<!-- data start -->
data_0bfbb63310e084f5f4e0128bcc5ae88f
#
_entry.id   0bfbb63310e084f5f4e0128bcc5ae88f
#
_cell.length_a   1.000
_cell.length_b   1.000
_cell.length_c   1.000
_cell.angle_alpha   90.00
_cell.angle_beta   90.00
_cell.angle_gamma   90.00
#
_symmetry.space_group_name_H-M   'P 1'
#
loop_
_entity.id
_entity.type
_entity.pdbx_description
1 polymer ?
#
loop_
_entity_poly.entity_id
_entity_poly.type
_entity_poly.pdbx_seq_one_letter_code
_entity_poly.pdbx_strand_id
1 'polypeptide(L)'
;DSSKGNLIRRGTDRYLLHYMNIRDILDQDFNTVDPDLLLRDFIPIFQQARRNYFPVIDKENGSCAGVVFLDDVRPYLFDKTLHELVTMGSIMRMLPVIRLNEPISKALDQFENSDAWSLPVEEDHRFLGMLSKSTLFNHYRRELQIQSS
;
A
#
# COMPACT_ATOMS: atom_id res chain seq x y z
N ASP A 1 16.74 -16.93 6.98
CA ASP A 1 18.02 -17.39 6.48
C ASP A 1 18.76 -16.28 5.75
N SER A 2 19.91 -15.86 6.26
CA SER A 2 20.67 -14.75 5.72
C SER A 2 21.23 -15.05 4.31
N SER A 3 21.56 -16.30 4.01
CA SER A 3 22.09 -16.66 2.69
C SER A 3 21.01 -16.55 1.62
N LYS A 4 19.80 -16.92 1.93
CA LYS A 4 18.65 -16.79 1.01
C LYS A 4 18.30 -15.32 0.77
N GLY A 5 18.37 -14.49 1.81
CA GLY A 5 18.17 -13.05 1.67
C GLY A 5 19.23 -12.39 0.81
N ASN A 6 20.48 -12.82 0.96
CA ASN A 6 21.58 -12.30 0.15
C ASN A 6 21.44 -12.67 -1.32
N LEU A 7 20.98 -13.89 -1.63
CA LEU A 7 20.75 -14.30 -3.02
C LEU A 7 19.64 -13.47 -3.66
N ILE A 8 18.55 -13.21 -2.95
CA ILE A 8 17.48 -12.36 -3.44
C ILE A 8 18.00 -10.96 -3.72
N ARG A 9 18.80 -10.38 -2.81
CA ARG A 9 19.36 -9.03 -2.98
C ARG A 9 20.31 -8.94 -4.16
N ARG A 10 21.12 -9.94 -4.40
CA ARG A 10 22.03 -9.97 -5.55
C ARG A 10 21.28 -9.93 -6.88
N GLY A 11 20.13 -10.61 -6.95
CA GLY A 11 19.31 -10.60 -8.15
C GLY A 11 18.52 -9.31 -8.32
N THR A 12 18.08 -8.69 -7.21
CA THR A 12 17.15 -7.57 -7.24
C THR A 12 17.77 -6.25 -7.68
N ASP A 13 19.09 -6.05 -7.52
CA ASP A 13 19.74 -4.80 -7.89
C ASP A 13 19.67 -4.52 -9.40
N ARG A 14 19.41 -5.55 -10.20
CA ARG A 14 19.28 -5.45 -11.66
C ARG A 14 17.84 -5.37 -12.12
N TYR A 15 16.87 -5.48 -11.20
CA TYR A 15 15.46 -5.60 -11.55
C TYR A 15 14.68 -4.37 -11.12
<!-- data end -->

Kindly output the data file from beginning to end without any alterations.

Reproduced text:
data_0bfbb63310e084f5f4e0128bcc5ae88f
#
_entry.id   0bfbb63310e084f5f4e0128bcc5ae88f
#
_cell.length_a   1.000
_cell.length_b   1.000
_cell.length_c   1.000
_cell.angle_alpha   90.00
_cell.angle_beta   90.00
_cell.angle_gamma   90.00
#
_symmetry.space_group_name_H-M   'P 1'
#
loop_
_entity.id
_entity.type
_entity.pdbx_description
1 polymer ?
#
loop_
_entity_poly.entity_id
_entity_poly.type
_entity_poly.pdbx_seq_one_letter_code
_entity_poly.pdbx_strand_id
1 'polypeptide(L)'
;DSSKGNLIRRGTDRYLLHYMNIRDILDQDFNTVDPDLLLRDFIPIFQQARRNYFPVIDKENGSCAGVVFLDDVRPYLFDKTLHELVTMGSIMRMLPVIRLNEPISKALDQFENSDAWSLPVEEDHRFLGMLSKSTLFNHYRRELQIQSS
;
A
#
# COMPACT_ATOMS: atom_id res chain seq x y z
N ASP A 1 16.74 -16.93 6.98
CA ASP A 1 18.02 -17.39 6.48
C ASP A 1 18.76 -16.28 5.75
N SER A 2 19.91 -15.86 6.26
CA SER A 2 20.67 -14.75 5.72
C SER A 2 21.23 -15.05 4.31
N SER A 3 21.56 -16.30 4.01
CA SER A 3 22.09 -16.66 2.69
C SER A 3 21.01 -16.55 1.62
N LYS A 4 19.80 -16.92 1.93
CA LYS A 4 18.65 -16.79 1.01
C LYS A 4 18.30 -15.32 0.77
N GLY A 5 18.37 -14.49 1.81
CA GLY A 5 18.17 -13.05 1.67
C GLY A 5 19.23 -12.39 0.81
N ASN A 6 20.48 -12.82 0.96
CA ASN A 6 21.58 -12.30 0.15
C ASN A 6 21.44 -12.67 -1.32
N LEU A 7 20.98 -13.89 -1.63
CA LEU A 7 20.75 -14.30 -3.02
C LEU A 7 19.64 -13.47 -3.66
N ILE A 8 18.55 -13.21 -2.95
CA ILE A 8 17.48 -12.36 -3.44
C ILE A 8 18.00 -10.96 -3.72
N ARG A 9 18.80 -10.38 -2.81
CA ARG A 9 19.36 -9.03 -2.98
C ARG A 9 20.31 -8.94 -4.16
N ARG A 10 21.12 -9.94 -4.40
CA ARG A 10 22.03 -9.97 -5.55
C ARG A 10 21.28 -9.93 -6.88
N GLY A 11 20.13 -10.61 -6.95
CA GLY A 11 19.31 -10.60 -8.15
C GLY A 11 18.52 -9.31 -8.32
N THR A 12 18.08 -8.69 -7.21
CA THR A 12 17.15 -7.57 -7.24
C THR A 12 17.77 -6.25 -7.68
N ASP A 13 19.09 -6.05 -7.52
CA ASP A 13 19.74 -4.80 -7.89
C ASP A 13 19.67 -4.52 -9.40
N ARG A 14 19.41 -5.55 -10.20
CA ARG A 14 19.28 -5.45 -11.66
C ARG A 14 17.84 -5.37 -12.12
N TYR A 15 16.87 -5.48 -11.20
CA TYR A 15 15.46 -5.60 -11.55
C TYR A 15 14.68 -4.37 -11.12